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  6. I am a non-party who was named in a disclosure. Do I have to answer attorney's questions without a subpoena or deposition?

    Answered about 3 years ago.

    1. Howard Mark Ullman
    2. Frank Wei-Hong Chen
    3. Michael S. Haber
    3 lawyer answers

    Assuming you're talking about a federal lawsuit (you referenced Rule 26(a)), you don't have to talk to anyone (unless they serve you with a subpoena). That's as a legal matter. As a practical matter, you may want to speak with your company's counsel. Everything else being equal, it's usually wise to try to be cooperative with your employer. Be aware that your company's lawyer probably represents the company, not you. This may mean that what you tell the lawyer is privileged, so long as...

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  7. Requesting Civil Advice

    Answered almost 3 years ago.

    1. Howard Mark Ullman
    2. Michael Lee Claessens
    3. Herb Fox
    3 lawyer answers

    Quite likely, but it's hard to tell from the limited facts presented. Was there any writing governing the investments? If so, the terms of the writing would control and probably specify what should happen. If there was no writing, it is possible the investors have a claim under what's called a "promissory estoppel" theory -- the business owner promised to do something with their money, but didn't, and now should return it.

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  8. Need 2nd Opinion About Appellate Process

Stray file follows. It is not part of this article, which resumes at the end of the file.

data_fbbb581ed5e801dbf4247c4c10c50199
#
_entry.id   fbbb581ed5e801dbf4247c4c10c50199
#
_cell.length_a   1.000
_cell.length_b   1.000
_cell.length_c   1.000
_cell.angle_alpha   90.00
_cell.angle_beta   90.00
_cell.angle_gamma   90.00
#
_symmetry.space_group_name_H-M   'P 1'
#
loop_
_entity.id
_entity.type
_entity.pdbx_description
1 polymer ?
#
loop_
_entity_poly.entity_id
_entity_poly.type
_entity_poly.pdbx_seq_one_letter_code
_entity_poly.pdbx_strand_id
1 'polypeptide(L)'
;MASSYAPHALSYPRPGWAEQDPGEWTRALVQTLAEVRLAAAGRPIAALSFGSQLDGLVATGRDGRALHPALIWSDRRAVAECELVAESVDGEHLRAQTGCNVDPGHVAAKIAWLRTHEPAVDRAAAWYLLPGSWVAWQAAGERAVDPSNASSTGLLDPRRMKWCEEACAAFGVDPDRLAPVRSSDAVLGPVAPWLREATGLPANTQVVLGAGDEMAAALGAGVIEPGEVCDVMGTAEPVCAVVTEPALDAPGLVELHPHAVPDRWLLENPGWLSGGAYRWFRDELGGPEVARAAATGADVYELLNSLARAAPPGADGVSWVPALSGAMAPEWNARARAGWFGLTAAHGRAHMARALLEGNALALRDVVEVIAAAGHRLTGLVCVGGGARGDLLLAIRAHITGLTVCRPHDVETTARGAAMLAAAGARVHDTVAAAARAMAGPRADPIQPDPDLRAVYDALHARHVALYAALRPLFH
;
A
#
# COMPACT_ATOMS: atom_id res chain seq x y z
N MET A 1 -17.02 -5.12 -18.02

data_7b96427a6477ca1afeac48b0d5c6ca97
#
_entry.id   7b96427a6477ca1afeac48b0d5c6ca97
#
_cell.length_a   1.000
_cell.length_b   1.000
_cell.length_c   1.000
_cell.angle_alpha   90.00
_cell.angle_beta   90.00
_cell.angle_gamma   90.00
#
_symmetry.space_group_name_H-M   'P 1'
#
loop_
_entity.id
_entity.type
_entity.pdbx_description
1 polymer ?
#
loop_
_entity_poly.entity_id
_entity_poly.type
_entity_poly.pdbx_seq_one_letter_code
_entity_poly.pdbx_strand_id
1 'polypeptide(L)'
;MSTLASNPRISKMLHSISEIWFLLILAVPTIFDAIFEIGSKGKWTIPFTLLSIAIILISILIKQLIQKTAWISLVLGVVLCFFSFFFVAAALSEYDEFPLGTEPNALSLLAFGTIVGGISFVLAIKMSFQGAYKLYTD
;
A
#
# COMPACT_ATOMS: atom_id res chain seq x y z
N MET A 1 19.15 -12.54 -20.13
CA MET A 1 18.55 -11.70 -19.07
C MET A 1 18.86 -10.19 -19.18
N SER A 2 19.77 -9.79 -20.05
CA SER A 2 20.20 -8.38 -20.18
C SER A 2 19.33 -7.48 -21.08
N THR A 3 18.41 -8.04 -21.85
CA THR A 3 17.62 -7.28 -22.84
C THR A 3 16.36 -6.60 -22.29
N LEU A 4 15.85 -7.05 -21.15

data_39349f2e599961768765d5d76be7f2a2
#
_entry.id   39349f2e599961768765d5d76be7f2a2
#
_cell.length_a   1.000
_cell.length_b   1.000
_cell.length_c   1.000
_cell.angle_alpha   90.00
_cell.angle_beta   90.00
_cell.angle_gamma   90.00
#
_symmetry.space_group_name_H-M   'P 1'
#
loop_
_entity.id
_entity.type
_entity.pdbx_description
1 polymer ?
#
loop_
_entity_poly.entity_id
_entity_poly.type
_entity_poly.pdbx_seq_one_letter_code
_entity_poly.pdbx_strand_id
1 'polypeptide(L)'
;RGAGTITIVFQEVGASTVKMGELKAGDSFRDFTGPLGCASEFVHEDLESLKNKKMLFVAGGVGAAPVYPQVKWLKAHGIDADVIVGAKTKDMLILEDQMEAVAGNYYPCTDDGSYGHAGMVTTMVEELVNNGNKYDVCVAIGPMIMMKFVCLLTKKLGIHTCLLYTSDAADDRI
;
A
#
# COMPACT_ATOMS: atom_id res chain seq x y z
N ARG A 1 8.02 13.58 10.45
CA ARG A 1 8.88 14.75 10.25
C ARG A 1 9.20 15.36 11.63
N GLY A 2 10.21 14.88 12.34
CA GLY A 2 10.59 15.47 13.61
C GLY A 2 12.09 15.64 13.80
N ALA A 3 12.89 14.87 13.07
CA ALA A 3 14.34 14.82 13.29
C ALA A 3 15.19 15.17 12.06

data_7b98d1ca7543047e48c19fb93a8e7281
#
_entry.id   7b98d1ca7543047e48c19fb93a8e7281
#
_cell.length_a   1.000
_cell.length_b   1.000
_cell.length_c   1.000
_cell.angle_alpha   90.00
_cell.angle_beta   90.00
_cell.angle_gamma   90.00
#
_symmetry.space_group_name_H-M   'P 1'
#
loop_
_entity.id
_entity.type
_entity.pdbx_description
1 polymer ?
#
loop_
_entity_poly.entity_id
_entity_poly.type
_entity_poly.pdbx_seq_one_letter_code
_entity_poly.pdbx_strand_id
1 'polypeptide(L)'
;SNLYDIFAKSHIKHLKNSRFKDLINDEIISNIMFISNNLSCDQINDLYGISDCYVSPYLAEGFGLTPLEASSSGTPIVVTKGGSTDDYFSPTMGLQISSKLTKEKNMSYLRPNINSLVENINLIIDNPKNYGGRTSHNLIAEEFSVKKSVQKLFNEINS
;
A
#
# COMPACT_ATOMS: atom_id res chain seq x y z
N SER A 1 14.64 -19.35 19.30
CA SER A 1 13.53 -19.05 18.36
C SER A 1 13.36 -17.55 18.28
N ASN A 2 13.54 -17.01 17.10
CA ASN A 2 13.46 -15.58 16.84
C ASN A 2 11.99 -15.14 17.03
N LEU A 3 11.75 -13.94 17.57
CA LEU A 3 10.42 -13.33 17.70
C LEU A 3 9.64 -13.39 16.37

Answered almost 3 years ago.

    1. Howard Mark Ullman
    2. James E Dunn
    3. Eileen Sue Kotler
    4. Richard M. Stephens
    4 lawyer answers

    Respectfully, your summary of your attorney's statement does not make much sense. The U.S. Supreme Court is a federal court. It is the <<Supreme>> federal court. Usually, federal cases are decided first by a federal (district) court. Then if there is an appeal, it is usually heard by a federal circuit (appeals) court. Then, there may be an appeal to the U.S. Supreme Court. If you are at the stage of an appeal to the U.S. Supreme Court (most likely from a circuit court decision), in...

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  9. How many questions from a deposition will be actually be asked at trail?

    Answered almost 3 years ago.

    1. Howard Mark Ullman
    2. Orion Gray Callison III
    3. Barry A. Stein
    4. Michael S. Haber
    4 lawyer answers

    A deposition is a vehicle to discovery information -- everything that might be relevant to a case. By the time a case gets to trial, it is whittled down to its essentials. So only the essential pieces of information will be put into evidence. Long story short, if you are a trial witness, you are unlikely to be asked everything in your deposition. Probably you will be asked only a small subset of those questions.

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  10. Appeal from Nevada Supreme Court?

    Answered almost 3 years ago.

    1. Justin C Jones
    2. Howard Mark Ullman
    2 lawyer answers

    If there is a federal question involved, there may be an appeal to the United States Supreme Court. SCOTUS, however, takes very, very few cases out of the thousands presented to it for possible review.

    2 lawyers agreed with this answer